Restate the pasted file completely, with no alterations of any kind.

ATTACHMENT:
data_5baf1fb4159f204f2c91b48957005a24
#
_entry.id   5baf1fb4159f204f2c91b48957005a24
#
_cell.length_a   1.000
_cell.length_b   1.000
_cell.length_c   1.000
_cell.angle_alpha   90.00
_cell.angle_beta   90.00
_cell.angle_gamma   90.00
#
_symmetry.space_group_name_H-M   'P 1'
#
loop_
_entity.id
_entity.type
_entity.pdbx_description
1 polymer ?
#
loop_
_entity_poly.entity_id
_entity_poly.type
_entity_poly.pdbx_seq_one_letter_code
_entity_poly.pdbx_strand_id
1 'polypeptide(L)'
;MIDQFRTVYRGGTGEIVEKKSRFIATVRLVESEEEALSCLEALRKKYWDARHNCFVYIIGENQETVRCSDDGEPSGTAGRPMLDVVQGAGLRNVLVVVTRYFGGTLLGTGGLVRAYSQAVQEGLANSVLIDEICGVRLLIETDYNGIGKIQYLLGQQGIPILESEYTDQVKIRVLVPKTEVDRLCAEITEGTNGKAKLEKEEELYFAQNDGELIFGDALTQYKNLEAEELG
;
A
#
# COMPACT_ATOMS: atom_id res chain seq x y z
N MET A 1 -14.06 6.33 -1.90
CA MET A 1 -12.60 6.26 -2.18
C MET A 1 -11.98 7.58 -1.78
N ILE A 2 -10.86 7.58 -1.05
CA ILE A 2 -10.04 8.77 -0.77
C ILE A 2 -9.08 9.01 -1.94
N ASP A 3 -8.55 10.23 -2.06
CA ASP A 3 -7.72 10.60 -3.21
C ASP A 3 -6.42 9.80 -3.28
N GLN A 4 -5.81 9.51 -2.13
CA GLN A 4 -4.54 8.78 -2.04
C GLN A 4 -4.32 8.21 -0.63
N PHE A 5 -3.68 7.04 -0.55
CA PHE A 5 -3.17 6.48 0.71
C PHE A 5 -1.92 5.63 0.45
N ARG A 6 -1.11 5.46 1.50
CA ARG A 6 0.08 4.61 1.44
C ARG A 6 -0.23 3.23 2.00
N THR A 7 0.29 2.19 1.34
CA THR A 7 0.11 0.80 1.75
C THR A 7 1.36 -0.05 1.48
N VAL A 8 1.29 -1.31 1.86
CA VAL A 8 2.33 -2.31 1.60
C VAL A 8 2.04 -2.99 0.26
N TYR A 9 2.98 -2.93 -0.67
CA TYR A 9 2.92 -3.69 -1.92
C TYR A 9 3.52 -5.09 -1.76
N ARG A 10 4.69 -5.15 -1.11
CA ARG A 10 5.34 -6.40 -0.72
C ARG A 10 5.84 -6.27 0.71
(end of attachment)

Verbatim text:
data_5baf1fb4159f204f2c91b48957005a24
#
_entry.id   5baf1fb4159f204f2c91b48957005a24
#
_cell.length_a   1.000
_cell.length_b   1.000
_cell.length_c   1.000
_cell.angle_alpha   90.00
_cell.angle_beta   90.00
_cell.angle_gamma   90.00
#
_symmetry.space_group_name_H-M   'P 1'
#
loop_
_entity.id
_entity.type
_entity.pdbx_description
1 polymer ?
#
loop_
_entity_poly.entity_id
_entity_poly.type
_entity_poly.pdbx_seq_one_letter_code
_entity_poly.pdbx_strand_id
1 'polypeptide(L)'
;MIDQFRTVYRGGTGEIVEKKSRFIATVRLVESEEEALSCLEALRKKYWDARHNCFVYIIGENQETVRCSDDGEPSGTAGRPMLDVVQGAGLRNVLVVVTRYFGGTLLGTGGLVRAYSQAVQEGLANSVLIDEICGVRLLIETDYNGIGKIQYLLGQQGIPILESEYTDQVKIRVLVPKTEVDRLCAEITEGTNGKAKLEKEEELYFAQNDGELIFGDALTQYKNLEAEELG
;
A
#
# COMPACT_ATOMS: atom_id res chain seq x y z
N MET A 1 -14.06 6.33 -1.90
CA MET A 1 -12.60 6.26 -2.18
C MET A 1 -11.98 7.58 -1.78
N ILE A 2 -10.86 7.58 -1.05
CA ILE A 2 -10.04 8.77 -0.77
C ILE A 2 -9.08 9.01 -1.94
N ASP A 3 -8.55 10.23 -2.06
CA ASP A 3 -7.72 10.60 -3.21
C ASP A 3 -6.42 9.80 -3.28
N GLN A 4 -5.81 9.51 -2.13
CA GLN A 4 -4.54 8.78 -2.04
C GLN A 4 -4.32 8.21 -0.63
N PHE A 5 -3.68 7.04 -0.55
CA PHE A 5 -3.17 6.48 0.71
C PHE A 5 -1.92 5.63 0.45
N ARG A 6 -1.11 5.46 1.50
CA ARG A 6 0.08 4.61 1.44
C ARG A 6 -0.23 3.23 2.00
N THR A 7 0.29 2.19 1.34
CA THR A 7 0.11 0.80 1.75
C THR A 7 1.36 -0.05 1.48
N VAL A 8 1.29 -1.31 1.86
CA VAL A 8 2.33 -2.31 1.60
C VAL A 8 2.04 -2.99 0.26
N TYR A 9 2.98 -2.93 -0.67
CA TYR A 9 2.92 -3.69 -1.92
C TYR A 9 3.52 -5.09 -1.76
N ARG A 10 4.69 -5.15 -1.11
CA ARG A 10 5.34 -6.40 -0.72
C ARG A 10 5.84 -6.27 0.71